When you get ready to close on your home, expect to pay more than just the purchase price. You also have multiple Housing and Urban Development closing costs. From appraisal fees, to transfer stamps, to survey costs to title insurance -- it's like one of those infomercials where the emcee shouts, "Wait, there's more!" And only a few of the closing costs listed on the HUD-1 Settlement Statement are tax deductible.
Line 901 of the HUD-1 form is for mortgage interest that's required to be paid in advance. Mortgage interest that you prepaid at closing is tax deductible, provided the mortgage is secured by either your main home or a second home. You can only deduct the amount of that prepayment that applies to the current tax year on this year's return. If you prepaid mortgage interest for more than the current year, it's still tax deductible, but you'll have to spread the deduction out over the number of years that the interest covers.
Points You Paid
Lines 801 and 802 of the HUD-1 form refer to any loan origination fee or loan discount you have to pay at closing. These fees are commonly referred to as points. Paying points can reduce your interest rate, or they might be required to cover the cost of processing your loan. As far as the Internal Revenue Service is concerned, they all amount to the same thing: a form of prepaid interest that is tax deductible.
Points the Seller Paid
In most situations you have to pay an expense before you can write it off on your taxes. An exception is with points paid by the seller. You can take the tax deduction for points paid at closing, even if the seller paid the points for you. Unlike other forms of prepaid interest, you might be able to deduct your points in full in the year they were paid if the amount is clearly shown as points charged for the mortgage on the HUD-1 settlement statement. The one stipulation is that you and the seller can't both take the points deductions.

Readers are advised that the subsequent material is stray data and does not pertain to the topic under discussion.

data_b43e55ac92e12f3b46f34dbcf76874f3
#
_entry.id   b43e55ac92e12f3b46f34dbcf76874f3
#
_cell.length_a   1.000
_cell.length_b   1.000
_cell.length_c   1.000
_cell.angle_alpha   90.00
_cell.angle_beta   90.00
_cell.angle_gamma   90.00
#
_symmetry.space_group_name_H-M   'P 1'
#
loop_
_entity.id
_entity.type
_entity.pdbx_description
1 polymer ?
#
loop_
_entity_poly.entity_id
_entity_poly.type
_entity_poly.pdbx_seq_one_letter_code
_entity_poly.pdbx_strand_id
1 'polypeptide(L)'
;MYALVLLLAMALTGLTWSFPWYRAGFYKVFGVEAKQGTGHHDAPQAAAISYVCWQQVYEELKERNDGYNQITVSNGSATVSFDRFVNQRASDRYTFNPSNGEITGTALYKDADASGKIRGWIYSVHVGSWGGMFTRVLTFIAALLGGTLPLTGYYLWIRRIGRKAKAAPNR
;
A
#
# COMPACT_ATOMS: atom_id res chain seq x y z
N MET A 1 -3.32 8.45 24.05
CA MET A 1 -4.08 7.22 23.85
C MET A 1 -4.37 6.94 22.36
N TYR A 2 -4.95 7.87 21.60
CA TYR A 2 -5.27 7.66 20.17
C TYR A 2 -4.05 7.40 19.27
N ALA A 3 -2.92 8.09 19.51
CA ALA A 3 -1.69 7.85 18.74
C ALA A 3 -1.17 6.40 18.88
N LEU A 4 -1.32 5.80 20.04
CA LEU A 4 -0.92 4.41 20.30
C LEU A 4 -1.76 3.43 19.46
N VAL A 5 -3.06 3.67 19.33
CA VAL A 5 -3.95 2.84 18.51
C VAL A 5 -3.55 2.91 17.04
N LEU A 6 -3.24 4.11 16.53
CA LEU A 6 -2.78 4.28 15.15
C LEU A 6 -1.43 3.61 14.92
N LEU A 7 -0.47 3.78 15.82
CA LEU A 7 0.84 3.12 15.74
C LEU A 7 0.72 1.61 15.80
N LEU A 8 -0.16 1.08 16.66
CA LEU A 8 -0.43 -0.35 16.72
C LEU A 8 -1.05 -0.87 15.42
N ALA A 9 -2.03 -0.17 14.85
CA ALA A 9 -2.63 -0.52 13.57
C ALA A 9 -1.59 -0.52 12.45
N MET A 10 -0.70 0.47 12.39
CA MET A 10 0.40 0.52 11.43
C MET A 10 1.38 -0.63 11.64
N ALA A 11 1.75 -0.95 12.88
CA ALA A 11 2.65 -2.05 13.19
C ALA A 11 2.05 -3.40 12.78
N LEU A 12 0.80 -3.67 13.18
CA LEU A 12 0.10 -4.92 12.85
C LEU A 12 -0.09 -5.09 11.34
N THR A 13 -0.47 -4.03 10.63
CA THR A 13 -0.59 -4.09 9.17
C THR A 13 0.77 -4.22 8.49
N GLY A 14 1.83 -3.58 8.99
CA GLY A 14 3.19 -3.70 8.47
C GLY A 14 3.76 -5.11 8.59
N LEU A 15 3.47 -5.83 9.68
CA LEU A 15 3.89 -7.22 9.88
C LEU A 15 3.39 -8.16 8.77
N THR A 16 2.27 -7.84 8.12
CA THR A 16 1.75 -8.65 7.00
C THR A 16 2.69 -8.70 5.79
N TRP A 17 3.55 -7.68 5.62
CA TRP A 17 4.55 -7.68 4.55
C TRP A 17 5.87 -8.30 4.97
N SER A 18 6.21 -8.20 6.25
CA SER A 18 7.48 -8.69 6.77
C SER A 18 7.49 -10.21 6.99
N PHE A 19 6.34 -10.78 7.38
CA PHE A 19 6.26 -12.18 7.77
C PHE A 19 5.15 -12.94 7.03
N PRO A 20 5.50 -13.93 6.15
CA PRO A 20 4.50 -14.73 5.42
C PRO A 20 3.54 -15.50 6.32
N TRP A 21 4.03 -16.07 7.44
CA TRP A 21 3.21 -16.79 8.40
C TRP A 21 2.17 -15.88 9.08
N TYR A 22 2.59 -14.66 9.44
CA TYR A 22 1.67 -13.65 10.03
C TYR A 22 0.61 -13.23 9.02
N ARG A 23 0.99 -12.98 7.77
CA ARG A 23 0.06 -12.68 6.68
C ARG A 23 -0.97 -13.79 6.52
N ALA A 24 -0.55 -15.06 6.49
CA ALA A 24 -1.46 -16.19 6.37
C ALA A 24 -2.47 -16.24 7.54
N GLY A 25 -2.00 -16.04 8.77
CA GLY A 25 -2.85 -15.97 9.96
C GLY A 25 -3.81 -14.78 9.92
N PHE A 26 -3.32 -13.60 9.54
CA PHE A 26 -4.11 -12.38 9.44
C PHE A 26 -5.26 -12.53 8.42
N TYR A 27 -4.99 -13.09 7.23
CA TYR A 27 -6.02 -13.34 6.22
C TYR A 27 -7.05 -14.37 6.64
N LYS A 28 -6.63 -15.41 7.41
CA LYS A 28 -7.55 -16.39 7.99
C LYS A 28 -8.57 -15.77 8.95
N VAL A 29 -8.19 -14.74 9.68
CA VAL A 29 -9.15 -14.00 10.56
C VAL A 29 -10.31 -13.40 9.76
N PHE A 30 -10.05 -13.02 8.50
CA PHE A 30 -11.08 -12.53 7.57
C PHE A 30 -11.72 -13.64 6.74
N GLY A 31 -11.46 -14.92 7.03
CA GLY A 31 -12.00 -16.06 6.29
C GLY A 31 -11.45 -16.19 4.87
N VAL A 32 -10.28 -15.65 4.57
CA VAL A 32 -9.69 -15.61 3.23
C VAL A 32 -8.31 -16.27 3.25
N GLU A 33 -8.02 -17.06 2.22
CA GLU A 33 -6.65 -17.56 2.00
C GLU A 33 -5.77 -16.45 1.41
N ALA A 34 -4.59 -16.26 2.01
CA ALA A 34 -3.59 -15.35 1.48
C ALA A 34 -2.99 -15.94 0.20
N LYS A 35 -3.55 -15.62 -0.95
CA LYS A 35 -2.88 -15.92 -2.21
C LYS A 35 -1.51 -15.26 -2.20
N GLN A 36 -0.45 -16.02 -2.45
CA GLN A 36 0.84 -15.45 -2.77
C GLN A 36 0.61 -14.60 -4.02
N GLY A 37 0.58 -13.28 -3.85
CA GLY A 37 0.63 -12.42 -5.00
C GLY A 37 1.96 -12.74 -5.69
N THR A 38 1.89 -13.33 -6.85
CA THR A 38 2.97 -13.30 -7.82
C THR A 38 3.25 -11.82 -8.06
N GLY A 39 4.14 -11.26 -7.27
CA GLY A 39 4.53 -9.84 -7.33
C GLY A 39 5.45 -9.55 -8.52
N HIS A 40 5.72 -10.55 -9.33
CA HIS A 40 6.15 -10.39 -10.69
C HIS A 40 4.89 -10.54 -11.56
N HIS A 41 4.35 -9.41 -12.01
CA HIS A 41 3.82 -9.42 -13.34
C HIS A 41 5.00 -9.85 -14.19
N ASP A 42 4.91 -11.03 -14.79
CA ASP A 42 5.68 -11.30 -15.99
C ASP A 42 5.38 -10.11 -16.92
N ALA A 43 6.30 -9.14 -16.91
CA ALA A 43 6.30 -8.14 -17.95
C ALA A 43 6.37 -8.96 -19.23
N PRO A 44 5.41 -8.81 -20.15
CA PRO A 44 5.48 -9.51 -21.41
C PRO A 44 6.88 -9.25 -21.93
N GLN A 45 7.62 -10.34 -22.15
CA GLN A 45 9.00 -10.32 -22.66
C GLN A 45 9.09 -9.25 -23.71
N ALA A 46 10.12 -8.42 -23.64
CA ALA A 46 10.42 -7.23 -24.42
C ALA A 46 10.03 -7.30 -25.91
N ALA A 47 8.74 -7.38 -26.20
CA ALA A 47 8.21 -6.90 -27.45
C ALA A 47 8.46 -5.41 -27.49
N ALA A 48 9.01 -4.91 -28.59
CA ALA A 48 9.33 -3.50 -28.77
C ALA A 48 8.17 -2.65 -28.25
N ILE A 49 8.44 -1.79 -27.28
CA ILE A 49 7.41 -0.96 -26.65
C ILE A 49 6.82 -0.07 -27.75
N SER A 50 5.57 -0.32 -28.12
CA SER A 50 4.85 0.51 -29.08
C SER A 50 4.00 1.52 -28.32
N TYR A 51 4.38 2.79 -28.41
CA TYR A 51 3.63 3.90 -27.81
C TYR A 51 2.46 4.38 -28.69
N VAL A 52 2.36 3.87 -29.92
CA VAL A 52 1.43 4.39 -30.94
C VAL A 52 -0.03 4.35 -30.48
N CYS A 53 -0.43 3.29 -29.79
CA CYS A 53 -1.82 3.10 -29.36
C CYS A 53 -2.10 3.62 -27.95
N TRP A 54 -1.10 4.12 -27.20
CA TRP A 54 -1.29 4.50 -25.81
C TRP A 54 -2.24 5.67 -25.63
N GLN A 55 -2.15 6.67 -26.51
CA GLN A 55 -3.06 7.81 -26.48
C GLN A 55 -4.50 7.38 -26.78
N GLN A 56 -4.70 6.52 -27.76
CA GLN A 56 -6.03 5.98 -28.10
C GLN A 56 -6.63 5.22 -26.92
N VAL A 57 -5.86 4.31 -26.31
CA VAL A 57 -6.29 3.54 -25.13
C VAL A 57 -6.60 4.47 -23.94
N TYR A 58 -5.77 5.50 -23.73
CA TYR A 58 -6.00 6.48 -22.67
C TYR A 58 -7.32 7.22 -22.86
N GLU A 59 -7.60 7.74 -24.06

Real Estate Taxes
Lines 1001 through 1008 of the HUD-1 form are for escrow items, such as your property taxes and homeowners insurance. Insurance premiums aren't tax deductible, but you can write off real estate taxes that you pay at closing, provided they are actually paid to the taxing authority before the end of the tax year. You can only deduct the portion of real estate taxes that you actually owe. For example, real estate taxes are typically prorated as of the date of the sale. The seller is responsible for taxes up through the date of sale, and you are responsible after the date of sale. If you agree to pay the seller's back taxes at closing, that portion of your payment is not tax deductible, as those taxes were not imposed on you.
Mike Parker is a full-time writer, publisher and independent businessman. His background includes a career as an investments broker with such NYSE member firms as Edward Jones & Company, AG Edwards & Sons and Dean Witter. He helped launch DiscoverCard as one of the company's first merchant sales reps.